While Deal Works For Both Teams, Boston Landed The Best Player


By Jason Keidel
» More Columns

It’s quite rare that a big trade between NBA teams — particularly those including All-Stars — benefit both clubs. But in the case of this blockbuster deal between the Boston Celtics and Cleveland Cavaliers, that’s precisely what happened, which is the goal of every exchange of hardwood talent. So kudos to both clubs.

But since we only view sports through the vivid prism of victory and defeat, we are urged to take a side. And while it’s trendy to say the Cavaliers got the best of Boston, they did not.

The Celtics won this deal.

We can talk about depth and draft choices, but the stark truth is that Boston traded its best player from last year and got a better player for this year. Not only is Kyrie Irving superior to Isaiah Thomas, he’s also three years younger.

Kyrie Irving, Cavaliers, Celtics

Cavaliers guard Kyrie Irving, left, shoots against the Boston Celtics in the second half during Game 4 of the Eastern Conference finals, on May 23, 2017 in Cleveland, Ohio. (Photo by Gregory Shamus/Getty Images)

To the Cavs’ credit, they didn’t get hosed, which is almost always what happens when you trade a perennial All-Star. But there’s a difference between win-win and no one really loses. And another truth is that LeBron James could leave Cleveland after this season and could be followed by Thomas, which would leave the Cavs with no stars and a draft pick. Thus the Cavs would go back to being a 20-win club, which they were before James was drafted and then again during his extended spring break in South Beach.

Not only did Boston get the best player in this deal, the Celtics will enter 2018 with Irving, Al Horford, Gordon Hayward and hot prospect Jayson Tatum. Cleveland could be a last-place franchise by then.

MORE: Lichtenstein: After Summer Of Change In NBA, The Elite Remain The Same

There’s one caveat, of course. And that is the first-round pick the Cavs got in the deal. If that pick — which Boston got from the Brooklyn Nets — turns out to be a franchise-caliber player, then Cleveland can lay claim as the trade’s winners. Especially if they can convince James to stay home and extend Thomas a couple years.

It’s a bit silly and myopic to declare a clear winner before the participants play a single game with their new teams. But that’s what we do — project our hopes, experiences and, occasionally, an objective metric to the world. A trade can’t be measured like an NBA game, with a clear victor and vanquished.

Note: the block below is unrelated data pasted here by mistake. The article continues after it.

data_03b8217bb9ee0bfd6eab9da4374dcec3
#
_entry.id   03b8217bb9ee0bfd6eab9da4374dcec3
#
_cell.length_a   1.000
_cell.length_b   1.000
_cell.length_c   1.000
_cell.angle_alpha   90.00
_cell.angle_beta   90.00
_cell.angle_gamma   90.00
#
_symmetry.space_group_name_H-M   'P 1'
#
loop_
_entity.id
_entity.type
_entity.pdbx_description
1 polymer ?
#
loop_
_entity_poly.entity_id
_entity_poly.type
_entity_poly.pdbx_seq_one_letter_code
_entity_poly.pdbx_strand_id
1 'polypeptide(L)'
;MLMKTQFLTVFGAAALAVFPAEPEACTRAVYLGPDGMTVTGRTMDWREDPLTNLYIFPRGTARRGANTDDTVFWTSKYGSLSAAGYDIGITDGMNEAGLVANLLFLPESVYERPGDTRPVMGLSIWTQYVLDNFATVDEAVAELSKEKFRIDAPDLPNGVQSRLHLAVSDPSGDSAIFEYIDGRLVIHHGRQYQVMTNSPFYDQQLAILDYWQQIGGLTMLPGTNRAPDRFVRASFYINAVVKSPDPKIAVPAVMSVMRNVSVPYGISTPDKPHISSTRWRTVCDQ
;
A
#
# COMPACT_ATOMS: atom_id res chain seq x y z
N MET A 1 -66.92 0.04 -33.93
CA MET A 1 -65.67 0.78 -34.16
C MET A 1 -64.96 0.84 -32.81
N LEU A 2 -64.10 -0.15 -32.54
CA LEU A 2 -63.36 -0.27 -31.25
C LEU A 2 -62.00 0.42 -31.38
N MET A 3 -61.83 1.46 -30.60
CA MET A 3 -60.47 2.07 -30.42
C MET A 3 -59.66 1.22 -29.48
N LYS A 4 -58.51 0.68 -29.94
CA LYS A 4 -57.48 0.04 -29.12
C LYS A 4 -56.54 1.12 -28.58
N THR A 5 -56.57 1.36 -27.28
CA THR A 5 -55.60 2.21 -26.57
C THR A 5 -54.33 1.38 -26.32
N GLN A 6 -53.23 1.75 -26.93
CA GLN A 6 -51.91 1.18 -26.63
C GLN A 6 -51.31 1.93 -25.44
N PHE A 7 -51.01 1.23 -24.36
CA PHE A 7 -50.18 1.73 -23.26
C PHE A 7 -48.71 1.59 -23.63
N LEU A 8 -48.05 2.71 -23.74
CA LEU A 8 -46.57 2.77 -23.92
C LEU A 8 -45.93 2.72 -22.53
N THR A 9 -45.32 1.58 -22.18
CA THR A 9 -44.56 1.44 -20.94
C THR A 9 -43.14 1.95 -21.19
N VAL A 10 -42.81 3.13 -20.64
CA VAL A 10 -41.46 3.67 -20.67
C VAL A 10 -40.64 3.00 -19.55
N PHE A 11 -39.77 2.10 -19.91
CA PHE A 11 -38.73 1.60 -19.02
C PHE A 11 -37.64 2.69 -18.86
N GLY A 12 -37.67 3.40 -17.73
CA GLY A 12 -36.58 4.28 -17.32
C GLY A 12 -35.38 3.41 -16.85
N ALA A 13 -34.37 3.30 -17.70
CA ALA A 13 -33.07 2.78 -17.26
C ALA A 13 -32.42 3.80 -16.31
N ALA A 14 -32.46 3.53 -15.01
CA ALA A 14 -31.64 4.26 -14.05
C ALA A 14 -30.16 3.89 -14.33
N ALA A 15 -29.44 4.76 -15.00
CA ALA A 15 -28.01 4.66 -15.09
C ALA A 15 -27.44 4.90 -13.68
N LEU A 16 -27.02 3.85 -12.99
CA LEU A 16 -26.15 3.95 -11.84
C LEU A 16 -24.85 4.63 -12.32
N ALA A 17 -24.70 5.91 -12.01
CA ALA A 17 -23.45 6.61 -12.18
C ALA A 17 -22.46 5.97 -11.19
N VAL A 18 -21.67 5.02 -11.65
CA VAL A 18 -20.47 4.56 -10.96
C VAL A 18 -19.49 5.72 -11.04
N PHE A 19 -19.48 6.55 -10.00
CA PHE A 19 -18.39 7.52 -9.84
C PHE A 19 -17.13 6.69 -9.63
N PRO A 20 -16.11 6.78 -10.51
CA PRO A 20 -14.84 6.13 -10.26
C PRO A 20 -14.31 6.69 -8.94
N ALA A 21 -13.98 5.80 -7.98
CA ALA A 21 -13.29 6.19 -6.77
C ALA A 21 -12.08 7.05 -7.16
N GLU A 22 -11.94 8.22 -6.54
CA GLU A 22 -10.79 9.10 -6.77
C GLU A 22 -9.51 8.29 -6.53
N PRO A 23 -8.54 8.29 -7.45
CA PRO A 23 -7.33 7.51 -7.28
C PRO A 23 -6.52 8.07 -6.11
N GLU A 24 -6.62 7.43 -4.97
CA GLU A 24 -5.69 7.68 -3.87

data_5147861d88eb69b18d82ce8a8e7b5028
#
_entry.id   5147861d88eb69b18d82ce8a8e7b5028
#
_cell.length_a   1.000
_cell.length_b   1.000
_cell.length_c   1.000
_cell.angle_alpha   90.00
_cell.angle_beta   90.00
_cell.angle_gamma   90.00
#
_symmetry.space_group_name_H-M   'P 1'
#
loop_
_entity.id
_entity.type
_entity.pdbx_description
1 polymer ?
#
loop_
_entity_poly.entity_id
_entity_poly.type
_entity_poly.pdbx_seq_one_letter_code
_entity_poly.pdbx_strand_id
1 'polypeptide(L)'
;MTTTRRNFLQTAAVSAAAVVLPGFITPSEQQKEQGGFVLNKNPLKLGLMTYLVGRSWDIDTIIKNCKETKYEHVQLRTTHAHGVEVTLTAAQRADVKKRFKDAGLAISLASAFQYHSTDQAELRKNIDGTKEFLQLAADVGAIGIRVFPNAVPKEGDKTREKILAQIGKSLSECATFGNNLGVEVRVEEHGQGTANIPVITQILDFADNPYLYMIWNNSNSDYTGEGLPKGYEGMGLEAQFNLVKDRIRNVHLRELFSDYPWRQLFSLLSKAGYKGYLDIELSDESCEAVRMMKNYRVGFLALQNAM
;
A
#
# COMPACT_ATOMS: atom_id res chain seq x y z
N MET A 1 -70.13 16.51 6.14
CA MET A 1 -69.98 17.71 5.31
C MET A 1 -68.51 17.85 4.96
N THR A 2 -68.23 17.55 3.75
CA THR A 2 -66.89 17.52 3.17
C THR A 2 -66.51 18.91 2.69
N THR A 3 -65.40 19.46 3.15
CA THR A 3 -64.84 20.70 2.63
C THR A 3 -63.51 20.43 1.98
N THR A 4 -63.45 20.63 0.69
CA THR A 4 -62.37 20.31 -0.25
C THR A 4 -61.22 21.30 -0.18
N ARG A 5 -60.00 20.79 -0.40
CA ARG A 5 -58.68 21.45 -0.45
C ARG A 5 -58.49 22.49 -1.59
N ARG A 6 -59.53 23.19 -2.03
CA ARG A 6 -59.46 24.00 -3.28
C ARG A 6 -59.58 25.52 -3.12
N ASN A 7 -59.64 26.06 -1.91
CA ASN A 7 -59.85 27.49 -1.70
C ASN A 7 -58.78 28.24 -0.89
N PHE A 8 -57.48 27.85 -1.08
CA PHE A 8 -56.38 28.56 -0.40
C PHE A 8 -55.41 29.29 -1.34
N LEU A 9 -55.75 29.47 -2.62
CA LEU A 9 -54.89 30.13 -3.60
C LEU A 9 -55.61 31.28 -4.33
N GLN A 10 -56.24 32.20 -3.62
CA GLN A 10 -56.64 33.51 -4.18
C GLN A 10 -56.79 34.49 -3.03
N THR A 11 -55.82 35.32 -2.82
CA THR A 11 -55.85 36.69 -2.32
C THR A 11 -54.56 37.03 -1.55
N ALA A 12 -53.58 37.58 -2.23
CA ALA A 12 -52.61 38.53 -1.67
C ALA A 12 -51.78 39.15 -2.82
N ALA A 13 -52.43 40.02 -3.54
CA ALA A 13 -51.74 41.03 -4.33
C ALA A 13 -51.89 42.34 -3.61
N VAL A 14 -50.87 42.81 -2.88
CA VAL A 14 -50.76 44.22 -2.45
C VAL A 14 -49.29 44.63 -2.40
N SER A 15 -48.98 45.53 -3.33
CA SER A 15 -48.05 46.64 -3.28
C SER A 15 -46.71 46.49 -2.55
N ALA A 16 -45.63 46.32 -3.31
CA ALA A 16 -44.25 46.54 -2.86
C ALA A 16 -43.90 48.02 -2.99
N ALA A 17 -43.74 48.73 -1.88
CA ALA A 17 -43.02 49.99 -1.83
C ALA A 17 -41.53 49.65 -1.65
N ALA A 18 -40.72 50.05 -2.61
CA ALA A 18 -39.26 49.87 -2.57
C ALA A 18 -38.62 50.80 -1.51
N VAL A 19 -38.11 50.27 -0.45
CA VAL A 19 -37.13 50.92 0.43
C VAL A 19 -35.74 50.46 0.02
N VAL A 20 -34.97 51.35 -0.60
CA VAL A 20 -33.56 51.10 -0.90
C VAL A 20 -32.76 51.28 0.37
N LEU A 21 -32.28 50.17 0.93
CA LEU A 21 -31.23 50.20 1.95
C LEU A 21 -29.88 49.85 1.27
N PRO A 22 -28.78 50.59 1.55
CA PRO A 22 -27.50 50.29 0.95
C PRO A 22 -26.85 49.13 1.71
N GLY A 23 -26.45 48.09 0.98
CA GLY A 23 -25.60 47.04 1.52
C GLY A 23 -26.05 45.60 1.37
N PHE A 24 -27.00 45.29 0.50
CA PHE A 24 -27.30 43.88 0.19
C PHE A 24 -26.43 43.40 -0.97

But the general measure of any big sports trade is who got the best player. With all due respect to Jae Crowder and Ante Zizic, this deal revolves around the two premier players, Thomas and Irving. Oklahoma City got Paul George, who is better than any player the Indiana Pacers got. The Rockets got Chris Paul, who is better than any player the Clippers got.

And there’s a reason the Knicks — the most inept team in team sports — balk at trade talks involving Kristaps Porzingis. Even a team as dumb and dysfunctional as the Knickerbockers knows there’s greater value in a young star than an older star and a few role players. In fact, you could argue that for all of Irving’s splendor and playoff pedigree, the Knicks were well-served not trading Porzingis for the all-world point guard.

LISTEN: Boomer & Carton React To Cavs-Celtics Trade

There’s merit, value and victories in drafting a great young talent and keeping him, in smoothing out whatever troubles sprout from inside the locker room or front office. Porzingis has already blown off the brass and made overtures about his future, which may not include the Big Apple. And the Knicks better listen. It’s time to get their Latvian Unicorn back in the fold, get him paid and keep him happy.

Irving was bashed for his desire to leave the Eastern Conference champions, for wanting to get a fresh start somewhere else, for spreading his personal and professional wings. In other words, for doing exactly what James did seven years ago and may well do again in 10 months.

We’ll see if it works. But it’s hard to blame Irving for trying his version of upward mobility, and harder to blame Boston for welcoming him.

Follow Jason on Twitter at @JasonKeidel

Comments

Leave a Reply